End CERCLA Double Jeopardy

The 1980 Comprehensive Environmental Response Compensation and Liability Act (“CERCLA”) serves to make those who contribute to the release of hazardous waste financially responsible for the cleanup of said waste. Hazardous sites are divided into two main types in CERCLA: Brownfield sites and Superfund sites. Superfund sites are often “abandoned or uncontrolled” and require government aid in clean-up, whereas brownfield sites generally do not require the government’s involvement. These sites are in every state; in 2015, the EPA reported that “53 million people live within three miles of a Superfund remedial site.”

Credit: Center for International Earth Science Information Network. “2000 US Census Grid Population data for residents within 4-mile buffers of NPL sites based on locations provided by EPA and ATSDR.” 

CERCLA established a clean-up fund for when polluting parties were unidentifiable, had gone out of business, or could not afford the cost of cleanup. The initial clean-up fund of $9B was thought to be huge, but has been found to be puny compared to what is necessary. In an effort to divert most of the financial cost of cleanup away from the government while still being able to clean hazardous sites, CERCLA makes numerous people liable under §107(a). Those liable include current owners/operators, past owners/operators (at time of disposal), and “generators” – those who “arrange for disposal” of the waste. The broadness of this section allows people with little or no hand in releasing the waste to bear the full cost of cleanup 3, which can place unnecessary burdens upon innocent people.

In some Superfund cases, the government will settle for the cleanup costs of hazardous sites. However, § 9622(f)(6)(1) of the 1986 CERCLA amendment enables these settlements to be reopened. The EPA’s ability to reopen a settled case is unjust in combination with CERCLA’s broad liability. Not only are people with little or no contribution to the site’s contamination liable, but they are liable to incur even more costs should the settlement be reopened later.4

The only defenses against Superfund liability are Acts of God, Acts of War, or the Innocent Landowner defense in § 101(35). Acts of God and Acts of War defenses have never been successfully used. The Innocent Landowner defense is tricky because it requires the defendant to make themselves liable before they can even claim to be an Innocent Landowner. Therefore, if they pursue this route and their Innocent Landowner defense is not accepted, they will then be liable for cleanup costs.

It is clearly unfair to keep “liable” people on the hook even after they’ve paid a settlement for the site’s cleanup. While it is understandable that new information and technology makes Superfund sites both easier to find and easier to condemn (as new chemicals are deemed hazardous), reopening cases is unjust, and doesn’t abide by the judicial principle of no double jeopardy established in the Bill of Rights. My recommendation follows that of DeMeo, who suggests an additional clause be added to CERCLA. She stated that “…a clause should be added to ratify judicial interpretation of section 113(f)(2). The revised subsection should read, “A person who has resolved its liability to the United States… in a… settlement shall not be liable for claims for contribution or for recovery of costs regarding matters addressed in the settlement.”5 This ensures that after parties have settled, they cannot be considered liable again for the same pollution issue. CERCLA’s intention to keep taxpayers from paying for the cleanup of Superfund sites is admirable, but the Act is unjust and poorly executed. The EPA can best ameliorate CERCLA by ending its ability to reopen settled cases.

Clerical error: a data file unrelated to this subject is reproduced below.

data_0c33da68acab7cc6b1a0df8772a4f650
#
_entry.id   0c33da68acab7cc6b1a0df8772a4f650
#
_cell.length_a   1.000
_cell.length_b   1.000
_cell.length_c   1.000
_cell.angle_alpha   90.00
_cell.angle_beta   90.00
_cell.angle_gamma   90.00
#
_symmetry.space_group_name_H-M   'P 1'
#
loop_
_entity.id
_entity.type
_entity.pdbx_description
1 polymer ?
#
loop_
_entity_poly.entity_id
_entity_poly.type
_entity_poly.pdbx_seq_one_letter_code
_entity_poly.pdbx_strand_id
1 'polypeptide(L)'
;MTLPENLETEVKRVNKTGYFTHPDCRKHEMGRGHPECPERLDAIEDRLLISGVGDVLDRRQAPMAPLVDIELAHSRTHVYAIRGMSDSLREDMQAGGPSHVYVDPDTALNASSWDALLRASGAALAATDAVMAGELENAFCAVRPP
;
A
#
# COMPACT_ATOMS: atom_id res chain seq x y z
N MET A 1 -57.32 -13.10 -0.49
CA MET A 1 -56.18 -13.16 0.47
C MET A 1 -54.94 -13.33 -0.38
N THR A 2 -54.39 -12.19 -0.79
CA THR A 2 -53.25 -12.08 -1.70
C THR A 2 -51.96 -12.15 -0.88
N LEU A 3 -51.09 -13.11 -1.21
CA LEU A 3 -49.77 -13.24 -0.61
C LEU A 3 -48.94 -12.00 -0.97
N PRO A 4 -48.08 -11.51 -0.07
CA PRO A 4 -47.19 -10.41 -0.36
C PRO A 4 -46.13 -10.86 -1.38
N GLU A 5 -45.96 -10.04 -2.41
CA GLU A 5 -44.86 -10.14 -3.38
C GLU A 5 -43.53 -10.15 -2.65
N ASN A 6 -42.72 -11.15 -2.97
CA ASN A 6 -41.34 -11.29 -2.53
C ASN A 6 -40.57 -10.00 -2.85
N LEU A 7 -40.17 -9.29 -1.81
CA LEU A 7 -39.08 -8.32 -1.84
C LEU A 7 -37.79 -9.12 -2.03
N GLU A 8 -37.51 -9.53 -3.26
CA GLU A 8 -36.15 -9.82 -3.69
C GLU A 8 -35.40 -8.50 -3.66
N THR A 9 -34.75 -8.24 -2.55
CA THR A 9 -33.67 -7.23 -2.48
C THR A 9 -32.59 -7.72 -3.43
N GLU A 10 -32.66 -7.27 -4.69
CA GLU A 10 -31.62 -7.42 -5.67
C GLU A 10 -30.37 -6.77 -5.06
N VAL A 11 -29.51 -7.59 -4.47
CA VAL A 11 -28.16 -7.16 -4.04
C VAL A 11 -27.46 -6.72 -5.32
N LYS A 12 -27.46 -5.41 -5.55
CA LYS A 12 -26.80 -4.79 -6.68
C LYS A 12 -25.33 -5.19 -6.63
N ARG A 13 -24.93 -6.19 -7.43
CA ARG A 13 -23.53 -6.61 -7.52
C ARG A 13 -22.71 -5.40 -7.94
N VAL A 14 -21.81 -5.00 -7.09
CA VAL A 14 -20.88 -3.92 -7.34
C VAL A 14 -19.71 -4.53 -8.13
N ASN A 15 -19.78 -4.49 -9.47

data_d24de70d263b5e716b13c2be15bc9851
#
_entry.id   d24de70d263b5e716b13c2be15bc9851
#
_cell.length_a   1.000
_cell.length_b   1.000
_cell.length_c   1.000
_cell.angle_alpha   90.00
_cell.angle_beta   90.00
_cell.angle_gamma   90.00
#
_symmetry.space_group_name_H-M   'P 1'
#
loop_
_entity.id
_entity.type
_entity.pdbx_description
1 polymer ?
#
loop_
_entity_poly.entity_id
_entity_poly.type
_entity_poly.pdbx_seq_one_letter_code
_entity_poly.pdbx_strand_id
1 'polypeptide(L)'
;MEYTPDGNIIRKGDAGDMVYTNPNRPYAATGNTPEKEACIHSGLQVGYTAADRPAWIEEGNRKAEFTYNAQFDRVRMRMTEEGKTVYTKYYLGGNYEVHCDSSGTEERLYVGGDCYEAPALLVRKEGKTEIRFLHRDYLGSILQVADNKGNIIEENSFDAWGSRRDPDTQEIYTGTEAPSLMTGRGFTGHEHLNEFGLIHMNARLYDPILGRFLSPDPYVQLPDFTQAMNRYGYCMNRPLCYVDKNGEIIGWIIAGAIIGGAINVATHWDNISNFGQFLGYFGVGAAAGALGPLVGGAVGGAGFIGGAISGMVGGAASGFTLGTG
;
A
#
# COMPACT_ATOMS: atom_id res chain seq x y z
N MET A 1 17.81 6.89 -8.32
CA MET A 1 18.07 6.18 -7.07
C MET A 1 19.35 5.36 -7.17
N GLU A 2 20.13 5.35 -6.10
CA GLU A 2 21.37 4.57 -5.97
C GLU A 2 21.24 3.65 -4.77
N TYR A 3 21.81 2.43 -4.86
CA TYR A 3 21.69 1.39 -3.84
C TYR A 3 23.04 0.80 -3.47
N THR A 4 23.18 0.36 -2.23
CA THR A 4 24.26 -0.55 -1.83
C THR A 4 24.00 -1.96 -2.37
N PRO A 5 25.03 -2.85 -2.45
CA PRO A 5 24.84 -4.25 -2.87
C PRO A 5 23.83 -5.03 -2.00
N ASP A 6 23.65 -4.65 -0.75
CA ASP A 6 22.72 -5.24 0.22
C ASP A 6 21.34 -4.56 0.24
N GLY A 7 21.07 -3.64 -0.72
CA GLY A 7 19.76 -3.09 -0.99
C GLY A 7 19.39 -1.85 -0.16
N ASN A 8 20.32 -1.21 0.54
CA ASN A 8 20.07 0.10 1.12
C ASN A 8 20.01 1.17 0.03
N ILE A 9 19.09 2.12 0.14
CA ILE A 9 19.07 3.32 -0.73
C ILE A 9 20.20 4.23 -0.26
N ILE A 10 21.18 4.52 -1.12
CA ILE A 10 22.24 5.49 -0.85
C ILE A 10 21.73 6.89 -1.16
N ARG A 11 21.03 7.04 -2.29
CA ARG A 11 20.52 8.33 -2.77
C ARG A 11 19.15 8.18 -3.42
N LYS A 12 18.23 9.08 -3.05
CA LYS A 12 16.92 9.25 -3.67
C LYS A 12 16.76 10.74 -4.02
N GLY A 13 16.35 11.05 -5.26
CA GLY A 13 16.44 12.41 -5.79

Bibliography 

Anderson, B. (2017, September 20). Taxpayer dollars fund most oversight and cleanup costs at Superfund sites. Retrieved from The Washington Post: https://www.washingtonpost.com/national/taxpayer-dollars-fund-most-oversight-and-cleanup-costs-at-superfund-sites/2017/09/20/aedcd426-8209-11e7-902a-2a9f2d808496_story.html?utm_term=.fd755281ea1f

DeMeo, K. L. (2012). Is CERCLA Working? An Analysis of the Setllement and Contribution Provisions. St. John’s Law Review, 34-35.

Environmental Protection Agency. (n.d.). Types of Contaminated Sites. Retrieved from United States Environmental Protection Agency: https://www.epa.gov/enforcement/types-contaminated-sites

EPA. (n.d.). Innocent Landowners. Retrieved from U.S. Environmental Protection Agency: https://www.epa.gov/enforcement/innocent-landowners

Kilbert, K. (2012, September 10). Good-Bye to Joint and Several Liability in Private CERCLA Actions. Retrieved from American Bar Association: http://apps.americanbar.org/litigation/committees/environmental/email/summer2012/summer2012-0912-good-bye-joint-several-liability-private-cercla-actions.html

Marrero, A. (2016, November 28). Georgetown Environmental Law Review. Retrieved from A Costly Dilemma: The Paradox of the Innocent Landowner under CERCLA: https://gelr.org/2016/11/28/a-costly-dilemma-the-paradox-of-the-innocent-landowner-under-cercla/

Martin, J. N. (2017, October 26). Reopened CERCLA Liability: New Causes for Concern? Retrieved from Hunton & Williams: https://www.huntonnickelreportblog.com/2017/10/reopened-cercla-liability-new-causes-for-concern/

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